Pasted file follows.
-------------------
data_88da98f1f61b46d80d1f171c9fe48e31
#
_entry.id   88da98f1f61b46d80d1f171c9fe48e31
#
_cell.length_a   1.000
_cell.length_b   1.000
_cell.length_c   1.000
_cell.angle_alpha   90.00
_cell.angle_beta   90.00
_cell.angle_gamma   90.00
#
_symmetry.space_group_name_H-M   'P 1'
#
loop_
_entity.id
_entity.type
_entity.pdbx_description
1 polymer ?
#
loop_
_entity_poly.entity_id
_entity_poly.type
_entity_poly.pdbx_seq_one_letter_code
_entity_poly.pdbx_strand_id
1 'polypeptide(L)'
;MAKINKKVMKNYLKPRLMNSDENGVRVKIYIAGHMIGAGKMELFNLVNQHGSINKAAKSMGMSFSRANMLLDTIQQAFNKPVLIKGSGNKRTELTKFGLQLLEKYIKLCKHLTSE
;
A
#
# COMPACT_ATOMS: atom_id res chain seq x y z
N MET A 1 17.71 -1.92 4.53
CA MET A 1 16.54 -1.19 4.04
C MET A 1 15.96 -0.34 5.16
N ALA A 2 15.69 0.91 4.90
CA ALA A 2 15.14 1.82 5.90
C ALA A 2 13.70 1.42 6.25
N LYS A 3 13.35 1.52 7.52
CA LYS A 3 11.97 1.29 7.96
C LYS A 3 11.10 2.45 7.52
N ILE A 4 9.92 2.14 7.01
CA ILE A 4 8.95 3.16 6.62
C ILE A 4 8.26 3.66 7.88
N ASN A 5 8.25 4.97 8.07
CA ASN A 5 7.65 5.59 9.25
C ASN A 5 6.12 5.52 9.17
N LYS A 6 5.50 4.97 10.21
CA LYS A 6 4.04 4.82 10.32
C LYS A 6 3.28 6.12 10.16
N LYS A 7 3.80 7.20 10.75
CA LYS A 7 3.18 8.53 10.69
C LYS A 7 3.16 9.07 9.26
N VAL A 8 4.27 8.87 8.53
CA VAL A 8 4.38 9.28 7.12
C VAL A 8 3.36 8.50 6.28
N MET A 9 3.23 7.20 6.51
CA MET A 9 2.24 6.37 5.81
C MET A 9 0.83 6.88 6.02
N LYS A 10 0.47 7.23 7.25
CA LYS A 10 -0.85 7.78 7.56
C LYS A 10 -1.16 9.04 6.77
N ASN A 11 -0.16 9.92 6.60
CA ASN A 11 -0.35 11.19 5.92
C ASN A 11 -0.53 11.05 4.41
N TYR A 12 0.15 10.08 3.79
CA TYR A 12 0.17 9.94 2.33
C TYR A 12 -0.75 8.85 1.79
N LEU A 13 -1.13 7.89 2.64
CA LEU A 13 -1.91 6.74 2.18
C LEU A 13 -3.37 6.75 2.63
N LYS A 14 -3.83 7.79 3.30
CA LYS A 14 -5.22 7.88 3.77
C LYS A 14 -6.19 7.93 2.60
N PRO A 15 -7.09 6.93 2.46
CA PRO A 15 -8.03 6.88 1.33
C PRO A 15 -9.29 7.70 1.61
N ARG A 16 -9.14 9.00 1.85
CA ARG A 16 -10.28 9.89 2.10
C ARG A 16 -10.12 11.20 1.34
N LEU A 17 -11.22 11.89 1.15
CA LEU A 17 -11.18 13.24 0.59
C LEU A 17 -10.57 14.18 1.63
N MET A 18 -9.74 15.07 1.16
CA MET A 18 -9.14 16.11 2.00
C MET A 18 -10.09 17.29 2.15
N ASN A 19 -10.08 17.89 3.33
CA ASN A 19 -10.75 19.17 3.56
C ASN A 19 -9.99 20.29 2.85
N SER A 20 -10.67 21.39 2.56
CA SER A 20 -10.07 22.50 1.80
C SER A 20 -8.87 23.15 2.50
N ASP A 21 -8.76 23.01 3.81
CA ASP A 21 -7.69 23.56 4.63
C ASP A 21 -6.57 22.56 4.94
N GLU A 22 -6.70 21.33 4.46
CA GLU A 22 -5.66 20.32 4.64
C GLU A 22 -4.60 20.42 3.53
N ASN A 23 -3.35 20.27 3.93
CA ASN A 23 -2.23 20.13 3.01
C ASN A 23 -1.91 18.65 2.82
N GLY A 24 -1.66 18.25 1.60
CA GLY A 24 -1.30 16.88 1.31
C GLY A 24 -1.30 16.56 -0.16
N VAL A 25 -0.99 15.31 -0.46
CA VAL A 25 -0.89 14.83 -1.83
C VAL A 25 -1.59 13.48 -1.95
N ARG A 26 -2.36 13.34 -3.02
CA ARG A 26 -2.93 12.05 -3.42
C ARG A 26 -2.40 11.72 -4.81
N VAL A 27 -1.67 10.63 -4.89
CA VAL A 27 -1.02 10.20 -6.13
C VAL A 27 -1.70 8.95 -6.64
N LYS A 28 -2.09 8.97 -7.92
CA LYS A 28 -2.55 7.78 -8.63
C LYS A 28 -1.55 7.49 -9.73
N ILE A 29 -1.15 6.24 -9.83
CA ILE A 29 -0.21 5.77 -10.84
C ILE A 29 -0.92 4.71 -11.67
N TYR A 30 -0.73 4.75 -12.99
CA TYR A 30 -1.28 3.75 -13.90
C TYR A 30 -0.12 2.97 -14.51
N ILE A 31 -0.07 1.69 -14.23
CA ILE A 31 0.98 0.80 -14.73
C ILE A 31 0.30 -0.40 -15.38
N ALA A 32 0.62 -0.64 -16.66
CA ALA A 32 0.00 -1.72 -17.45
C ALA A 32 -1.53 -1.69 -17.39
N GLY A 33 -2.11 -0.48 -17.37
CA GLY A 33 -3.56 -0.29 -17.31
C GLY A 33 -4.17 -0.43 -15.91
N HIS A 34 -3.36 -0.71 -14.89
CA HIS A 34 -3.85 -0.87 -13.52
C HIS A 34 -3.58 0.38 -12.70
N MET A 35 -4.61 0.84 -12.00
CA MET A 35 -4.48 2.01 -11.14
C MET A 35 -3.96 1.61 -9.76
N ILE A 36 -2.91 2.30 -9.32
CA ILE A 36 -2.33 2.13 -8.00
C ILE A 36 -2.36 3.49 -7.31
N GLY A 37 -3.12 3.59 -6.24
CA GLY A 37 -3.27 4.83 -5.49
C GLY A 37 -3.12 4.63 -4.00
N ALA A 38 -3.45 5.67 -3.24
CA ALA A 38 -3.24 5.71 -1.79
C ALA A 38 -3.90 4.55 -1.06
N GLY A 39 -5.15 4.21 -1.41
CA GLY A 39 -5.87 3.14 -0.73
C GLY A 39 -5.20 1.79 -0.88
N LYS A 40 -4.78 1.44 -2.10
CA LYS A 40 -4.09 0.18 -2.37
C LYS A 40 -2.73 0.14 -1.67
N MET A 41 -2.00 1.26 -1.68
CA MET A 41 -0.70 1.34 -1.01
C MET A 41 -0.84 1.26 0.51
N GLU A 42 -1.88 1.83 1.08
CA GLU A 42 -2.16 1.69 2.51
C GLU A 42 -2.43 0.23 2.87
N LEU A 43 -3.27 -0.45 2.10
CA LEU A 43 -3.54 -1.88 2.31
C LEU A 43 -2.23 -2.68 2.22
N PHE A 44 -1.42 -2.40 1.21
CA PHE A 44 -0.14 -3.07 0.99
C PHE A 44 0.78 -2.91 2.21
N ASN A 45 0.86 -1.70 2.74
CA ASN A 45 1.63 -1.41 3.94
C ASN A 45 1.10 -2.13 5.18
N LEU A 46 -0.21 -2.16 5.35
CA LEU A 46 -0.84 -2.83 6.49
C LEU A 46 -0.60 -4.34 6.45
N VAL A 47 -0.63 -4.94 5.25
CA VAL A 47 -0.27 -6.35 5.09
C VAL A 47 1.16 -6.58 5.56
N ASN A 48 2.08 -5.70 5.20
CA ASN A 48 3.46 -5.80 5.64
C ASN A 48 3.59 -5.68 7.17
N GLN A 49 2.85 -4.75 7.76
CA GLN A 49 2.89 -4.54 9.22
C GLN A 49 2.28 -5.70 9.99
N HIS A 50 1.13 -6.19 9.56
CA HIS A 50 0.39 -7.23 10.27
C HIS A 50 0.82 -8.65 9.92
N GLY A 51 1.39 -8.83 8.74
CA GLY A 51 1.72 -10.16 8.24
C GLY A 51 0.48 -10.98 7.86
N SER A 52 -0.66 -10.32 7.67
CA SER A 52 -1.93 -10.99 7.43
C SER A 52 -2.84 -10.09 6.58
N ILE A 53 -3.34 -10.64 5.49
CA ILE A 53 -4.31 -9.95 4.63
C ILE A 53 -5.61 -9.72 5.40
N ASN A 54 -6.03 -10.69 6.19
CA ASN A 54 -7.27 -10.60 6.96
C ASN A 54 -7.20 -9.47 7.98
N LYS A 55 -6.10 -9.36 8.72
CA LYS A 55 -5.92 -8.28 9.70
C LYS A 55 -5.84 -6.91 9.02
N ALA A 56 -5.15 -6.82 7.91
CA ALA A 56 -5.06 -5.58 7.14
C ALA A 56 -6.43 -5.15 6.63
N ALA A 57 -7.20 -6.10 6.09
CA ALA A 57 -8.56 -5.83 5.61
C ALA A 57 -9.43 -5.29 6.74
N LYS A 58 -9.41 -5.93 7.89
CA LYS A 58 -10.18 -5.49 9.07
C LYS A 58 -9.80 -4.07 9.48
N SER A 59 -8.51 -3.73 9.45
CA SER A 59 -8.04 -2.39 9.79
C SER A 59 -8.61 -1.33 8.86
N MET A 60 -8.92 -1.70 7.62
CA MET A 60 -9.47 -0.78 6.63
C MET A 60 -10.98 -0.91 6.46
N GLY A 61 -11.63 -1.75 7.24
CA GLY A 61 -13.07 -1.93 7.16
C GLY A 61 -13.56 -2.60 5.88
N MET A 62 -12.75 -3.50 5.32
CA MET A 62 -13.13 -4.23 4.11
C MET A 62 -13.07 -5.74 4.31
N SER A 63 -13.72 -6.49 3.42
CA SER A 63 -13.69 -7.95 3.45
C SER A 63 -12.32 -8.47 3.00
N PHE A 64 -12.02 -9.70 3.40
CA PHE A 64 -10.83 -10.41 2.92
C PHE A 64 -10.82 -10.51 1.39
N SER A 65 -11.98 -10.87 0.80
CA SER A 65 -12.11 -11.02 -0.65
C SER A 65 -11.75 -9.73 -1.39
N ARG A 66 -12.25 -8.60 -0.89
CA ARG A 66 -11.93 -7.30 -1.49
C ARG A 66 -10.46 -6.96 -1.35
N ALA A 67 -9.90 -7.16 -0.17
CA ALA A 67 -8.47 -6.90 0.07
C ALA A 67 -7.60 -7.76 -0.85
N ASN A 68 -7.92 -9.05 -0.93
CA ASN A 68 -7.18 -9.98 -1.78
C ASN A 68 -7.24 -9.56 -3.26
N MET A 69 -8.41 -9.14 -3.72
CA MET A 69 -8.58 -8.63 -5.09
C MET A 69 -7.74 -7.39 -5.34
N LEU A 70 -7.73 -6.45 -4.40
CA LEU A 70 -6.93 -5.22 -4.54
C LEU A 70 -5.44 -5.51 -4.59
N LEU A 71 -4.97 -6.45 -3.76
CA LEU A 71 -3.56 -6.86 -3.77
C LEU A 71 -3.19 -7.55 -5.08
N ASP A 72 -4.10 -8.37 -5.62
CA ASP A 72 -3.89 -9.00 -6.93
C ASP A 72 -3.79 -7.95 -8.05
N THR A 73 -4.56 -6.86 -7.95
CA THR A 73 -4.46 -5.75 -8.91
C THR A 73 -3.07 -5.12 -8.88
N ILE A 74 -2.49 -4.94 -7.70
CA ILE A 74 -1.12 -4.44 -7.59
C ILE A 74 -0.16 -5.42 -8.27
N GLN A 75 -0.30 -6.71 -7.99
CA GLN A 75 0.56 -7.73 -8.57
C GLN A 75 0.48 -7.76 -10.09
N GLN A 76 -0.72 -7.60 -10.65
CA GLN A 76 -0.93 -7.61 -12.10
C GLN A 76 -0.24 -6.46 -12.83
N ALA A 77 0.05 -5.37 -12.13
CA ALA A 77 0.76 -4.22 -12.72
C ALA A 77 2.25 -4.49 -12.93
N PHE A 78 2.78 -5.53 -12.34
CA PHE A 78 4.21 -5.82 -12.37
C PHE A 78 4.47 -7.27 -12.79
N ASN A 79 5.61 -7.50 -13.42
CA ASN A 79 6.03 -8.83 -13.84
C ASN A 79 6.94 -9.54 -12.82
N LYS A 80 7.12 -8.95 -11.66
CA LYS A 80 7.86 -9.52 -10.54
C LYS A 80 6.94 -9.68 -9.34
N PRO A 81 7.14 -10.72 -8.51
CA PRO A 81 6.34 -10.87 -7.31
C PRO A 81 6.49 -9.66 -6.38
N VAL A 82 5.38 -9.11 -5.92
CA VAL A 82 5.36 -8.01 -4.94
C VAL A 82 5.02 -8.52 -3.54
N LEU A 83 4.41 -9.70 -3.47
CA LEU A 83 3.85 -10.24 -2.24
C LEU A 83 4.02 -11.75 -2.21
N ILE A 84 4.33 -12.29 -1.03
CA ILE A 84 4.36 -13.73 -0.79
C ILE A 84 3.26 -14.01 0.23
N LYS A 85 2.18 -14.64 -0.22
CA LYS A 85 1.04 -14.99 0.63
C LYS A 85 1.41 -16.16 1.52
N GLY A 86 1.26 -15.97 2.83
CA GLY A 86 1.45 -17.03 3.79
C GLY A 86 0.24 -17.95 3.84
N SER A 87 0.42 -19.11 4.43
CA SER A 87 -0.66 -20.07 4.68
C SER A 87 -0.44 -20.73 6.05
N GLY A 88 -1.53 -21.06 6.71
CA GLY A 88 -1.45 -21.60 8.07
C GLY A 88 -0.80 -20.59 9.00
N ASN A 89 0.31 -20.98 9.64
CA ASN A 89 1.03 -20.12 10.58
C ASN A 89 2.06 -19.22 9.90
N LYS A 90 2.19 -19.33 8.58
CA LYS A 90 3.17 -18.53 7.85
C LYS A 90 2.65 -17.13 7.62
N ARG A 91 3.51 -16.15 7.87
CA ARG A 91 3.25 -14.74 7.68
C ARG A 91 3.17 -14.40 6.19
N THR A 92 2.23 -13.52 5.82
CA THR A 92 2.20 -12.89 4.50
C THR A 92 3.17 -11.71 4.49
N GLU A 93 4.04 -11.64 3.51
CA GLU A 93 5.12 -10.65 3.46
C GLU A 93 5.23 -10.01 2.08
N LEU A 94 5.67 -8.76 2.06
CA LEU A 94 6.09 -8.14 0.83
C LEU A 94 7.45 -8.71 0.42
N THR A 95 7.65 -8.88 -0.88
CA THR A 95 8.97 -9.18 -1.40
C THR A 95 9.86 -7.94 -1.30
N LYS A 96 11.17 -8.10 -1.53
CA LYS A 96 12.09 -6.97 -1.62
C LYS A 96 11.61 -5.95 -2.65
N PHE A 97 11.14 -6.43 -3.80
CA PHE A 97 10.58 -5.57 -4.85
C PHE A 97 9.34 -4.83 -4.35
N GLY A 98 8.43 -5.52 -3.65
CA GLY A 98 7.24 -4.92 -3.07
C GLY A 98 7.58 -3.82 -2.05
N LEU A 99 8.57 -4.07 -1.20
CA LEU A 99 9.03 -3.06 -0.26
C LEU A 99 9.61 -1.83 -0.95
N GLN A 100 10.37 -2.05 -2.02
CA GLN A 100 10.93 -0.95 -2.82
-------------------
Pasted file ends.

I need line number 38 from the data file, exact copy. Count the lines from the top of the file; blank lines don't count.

CA LYS A 3 11.97 1.29 7.96